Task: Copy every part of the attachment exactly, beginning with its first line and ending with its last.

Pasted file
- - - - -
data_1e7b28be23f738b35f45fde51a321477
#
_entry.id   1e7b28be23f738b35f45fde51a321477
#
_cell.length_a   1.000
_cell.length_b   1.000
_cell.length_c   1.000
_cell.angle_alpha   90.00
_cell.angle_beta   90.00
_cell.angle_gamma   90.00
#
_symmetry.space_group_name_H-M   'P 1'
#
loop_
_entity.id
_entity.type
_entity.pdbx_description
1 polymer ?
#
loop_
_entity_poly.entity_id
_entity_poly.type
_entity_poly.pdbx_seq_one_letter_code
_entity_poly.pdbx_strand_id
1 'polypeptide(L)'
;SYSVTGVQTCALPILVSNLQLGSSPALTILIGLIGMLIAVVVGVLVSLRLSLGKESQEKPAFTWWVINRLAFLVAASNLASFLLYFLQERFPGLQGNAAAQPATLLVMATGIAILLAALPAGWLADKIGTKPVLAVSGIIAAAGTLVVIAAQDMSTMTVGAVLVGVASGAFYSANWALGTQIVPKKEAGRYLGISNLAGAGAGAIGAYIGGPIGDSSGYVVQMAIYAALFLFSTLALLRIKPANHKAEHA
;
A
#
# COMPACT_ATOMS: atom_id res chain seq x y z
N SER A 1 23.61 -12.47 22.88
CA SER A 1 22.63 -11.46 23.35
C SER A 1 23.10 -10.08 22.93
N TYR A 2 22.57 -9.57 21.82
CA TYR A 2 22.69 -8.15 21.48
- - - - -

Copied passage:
data_1e7b28be23f738b35f45fde51a321477
#
_entry.id   1e7b28be23f738b35f45fde51a321477
#
_cell.length_a   1.000
_cell.length_b   1.000
_cell.length_c   1.000
_cell.angle_alpha   90.00
_cell.angle_beta   90.00
_cell.angle_gamma   90.00
#
_symmetry.space_group_name_H-M   'P 1'
#
loop_
_entity.id
_entity.type
_entity.pdbx_description
1 polymer ?
#
loop_
_entity_poly.entity_id
_entity_poly.type
_entity_poly.pdbx_seq_one_letter_code
_entity_poly.pdbx_strand_id
1 'polypeptide(L)'
;SYSVTGVQTCALPILVSNLQLGSSPALTILIGLIGMLIAVVVGVLVSLRLSLGKESQEKPAFTWWVINRLAFLVAASNLASFLLYFLQERFPGLQGNAAAQPATLLVMATGIAILLAALPAGWLADKIGTKPVLAVSGIIAAAGTLVVIAAQDMSTMTVGAVLVGVASGAFYSANWALGTQIVPKKEAGRYLGISNLAGAGAGAIGAYIGGPIGDSSGYVVQMAIYAALFLFSTLALLRIKPANHKAEHA
;
A
#
# COMPACT_ATOMS: atom_id res chain seq x y z
N SER A 1 23.61 -12.47 22.88
CA SER A 1 22.63 -11.46 23.35
C SER A 1 23.10 -10.08 22.93
N TYR A 2 22.57 -9.57 21.82
CA TYR A 2 22.69 -8.15 21.48